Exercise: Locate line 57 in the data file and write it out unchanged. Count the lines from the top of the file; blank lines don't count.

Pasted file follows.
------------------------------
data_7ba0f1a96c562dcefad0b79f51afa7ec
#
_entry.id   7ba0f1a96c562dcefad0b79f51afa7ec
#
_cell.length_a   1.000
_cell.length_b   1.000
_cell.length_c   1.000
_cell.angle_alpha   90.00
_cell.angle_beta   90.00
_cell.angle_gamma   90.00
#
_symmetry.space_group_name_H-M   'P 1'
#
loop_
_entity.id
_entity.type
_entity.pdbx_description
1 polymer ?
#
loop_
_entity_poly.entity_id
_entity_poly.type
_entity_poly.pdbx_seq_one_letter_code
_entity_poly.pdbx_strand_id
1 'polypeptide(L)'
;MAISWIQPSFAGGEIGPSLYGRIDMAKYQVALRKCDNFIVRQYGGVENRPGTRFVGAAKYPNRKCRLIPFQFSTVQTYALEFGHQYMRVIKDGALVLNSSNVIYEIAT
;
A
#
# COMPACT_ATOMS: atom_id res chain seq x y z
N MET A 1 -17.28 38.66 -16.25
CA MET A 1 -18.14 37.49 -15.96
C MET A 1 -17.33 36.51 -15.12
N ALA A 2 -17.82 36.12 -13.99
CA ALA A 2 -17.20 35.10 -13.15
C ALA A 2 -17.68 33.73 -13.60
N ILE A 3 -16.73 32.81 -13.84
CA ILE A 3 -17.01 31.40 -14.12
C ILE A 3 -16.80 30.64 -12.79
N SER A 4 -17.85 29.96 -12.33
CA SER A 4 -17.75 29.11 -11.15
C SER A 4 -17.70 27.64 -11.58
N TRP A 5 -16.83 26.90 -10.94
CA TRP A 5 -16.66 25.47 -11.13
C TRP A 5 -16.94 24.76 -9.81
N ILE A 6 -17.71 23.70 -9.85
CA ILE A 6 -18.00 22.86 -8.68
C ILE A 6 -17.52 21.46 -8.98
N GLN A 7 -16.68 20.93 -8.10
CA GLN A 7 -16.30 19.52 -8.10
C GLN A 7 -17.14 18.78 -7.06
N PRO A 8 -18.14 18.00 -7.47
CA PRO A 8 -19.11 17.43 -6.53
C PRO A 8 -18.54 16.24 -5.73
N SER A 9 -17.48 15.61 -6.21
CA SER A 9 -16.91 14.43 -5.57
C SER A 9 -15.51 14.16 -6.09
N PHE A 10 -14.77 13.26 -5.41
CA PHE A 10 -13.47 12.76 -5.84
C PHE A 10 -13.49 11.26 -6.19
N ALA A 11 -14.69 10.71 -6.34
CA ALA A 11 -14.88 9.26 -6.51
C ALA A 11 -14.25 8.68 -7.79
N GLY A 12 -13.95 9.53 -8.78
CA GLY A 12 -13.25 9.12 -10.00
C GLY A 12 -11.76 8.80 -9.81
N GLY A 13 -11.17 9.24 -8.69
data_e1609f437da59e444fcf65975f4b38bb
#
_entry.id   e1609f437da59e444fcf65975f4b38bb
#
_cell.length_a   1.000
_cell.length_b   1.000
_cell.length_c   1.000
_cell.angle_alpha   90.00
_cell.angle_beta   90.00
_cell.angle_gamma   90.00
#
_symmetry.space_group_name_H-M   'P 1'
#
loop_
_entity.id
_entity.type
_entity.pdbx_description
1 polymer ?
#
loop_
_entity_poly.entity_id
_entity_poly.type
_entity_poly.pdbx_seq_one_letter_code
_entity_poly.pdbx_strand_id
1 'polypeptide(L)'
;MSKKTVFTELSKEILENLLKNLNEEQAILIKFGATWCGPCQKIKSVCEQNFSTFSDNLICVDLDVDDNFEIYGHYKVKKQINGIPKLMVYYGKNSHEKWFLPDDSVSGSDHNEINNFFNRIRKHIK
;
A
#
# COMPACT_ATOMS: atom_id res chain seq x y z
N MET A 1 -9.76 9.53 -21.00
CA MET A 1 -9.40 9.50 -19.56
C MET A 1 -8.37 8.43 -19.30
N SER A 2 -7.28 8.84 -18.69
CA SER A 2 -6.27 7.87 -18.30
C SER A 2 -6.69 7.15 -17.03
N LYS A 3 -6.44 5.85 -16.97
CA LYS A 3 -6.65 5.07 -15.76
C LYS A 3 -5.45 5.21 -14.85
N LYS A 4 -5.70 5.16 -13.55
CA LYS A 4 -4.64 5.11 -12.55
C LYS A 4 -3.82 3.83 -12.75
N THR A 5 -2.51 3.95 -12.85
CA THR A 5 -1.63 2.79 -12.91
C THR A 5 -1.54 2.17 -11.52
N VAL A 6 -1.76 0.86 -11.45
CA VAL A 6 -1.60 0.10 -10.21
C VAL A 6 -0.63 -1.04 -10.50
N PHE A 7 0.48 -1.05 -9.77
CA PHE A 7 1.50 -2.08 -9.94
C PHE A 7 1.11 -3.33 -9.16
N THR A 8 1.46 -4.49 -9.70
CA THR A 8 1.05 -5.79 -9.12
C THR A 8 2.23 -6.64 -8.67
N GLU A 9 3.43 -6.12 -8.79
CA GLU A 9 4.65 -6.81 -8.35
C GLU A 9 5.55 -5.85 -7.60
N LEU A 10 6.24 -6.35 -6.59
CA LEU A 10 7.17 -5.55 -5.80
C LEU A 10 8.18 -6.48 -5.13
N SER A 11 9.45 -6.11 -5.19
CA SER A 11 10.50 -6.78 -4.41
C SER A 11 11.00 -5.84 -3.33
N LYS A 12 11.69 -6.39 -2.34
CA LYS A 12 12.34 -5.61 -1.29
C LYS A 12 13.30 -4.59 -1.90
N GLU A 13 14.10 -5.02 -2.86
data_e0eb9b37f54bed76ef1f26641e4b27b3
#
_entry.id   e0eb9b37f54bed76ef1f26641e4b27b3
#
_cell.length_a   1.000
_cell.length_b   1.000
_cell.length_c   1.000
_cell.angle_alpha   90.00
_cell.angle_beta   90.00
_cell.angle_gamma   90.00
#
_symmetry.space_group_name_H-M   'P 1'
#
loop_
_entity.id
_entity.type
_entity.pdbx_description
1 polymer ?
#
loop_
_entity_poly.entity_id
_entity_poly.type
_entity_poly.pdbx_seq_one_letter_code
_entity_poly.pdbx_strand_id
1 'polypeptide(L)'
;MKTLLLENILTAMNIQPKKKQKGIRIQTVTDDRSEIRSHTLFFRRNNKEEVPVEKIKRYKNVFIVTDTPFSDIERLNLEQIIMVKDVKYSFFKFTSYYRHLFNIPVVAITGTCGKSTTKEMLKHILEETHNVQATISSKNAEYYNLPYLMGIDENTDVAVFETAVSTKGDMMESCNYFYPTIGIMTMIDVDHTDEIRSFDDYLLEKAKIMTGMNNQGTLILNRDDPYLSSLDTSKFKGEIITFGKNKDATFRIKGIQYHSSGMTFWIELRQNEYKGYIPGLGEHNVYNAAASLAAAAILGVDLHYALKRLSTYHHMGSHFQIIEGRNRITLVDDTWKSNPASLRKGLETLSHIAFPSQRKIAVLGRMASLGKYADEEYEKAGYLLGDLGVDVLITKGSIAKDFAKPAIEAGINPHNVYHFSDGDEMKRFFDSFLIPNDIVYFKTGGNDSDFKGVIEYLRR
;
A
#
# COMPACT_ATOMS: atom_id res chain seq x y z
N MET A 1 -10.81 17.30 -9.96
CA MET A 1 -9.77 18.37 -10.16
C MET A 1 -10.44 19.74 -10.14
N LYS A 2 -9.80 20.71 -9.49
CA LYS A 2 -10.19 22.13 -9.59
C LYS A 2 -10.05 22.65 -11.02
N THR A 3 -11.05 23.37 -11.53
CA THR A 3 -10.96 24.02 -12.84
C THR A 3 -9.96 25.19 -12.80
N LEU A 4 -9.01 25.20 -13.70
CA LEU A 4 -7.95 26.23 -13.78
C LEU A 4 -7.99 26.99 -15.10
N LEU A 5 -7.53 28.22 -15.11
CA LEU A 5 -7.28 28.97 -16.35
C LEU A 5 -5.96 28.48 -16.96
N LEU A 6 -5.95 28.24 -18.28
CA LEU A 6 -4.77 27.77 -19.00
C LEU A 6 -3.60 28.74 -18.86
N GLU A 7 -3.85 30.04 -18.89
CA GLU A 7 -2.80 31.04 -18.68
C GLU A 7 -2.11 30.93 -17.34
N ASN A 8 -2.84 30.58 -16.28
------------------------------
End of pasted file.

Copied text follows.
C SER A 9 -15.51 14.16 -6.09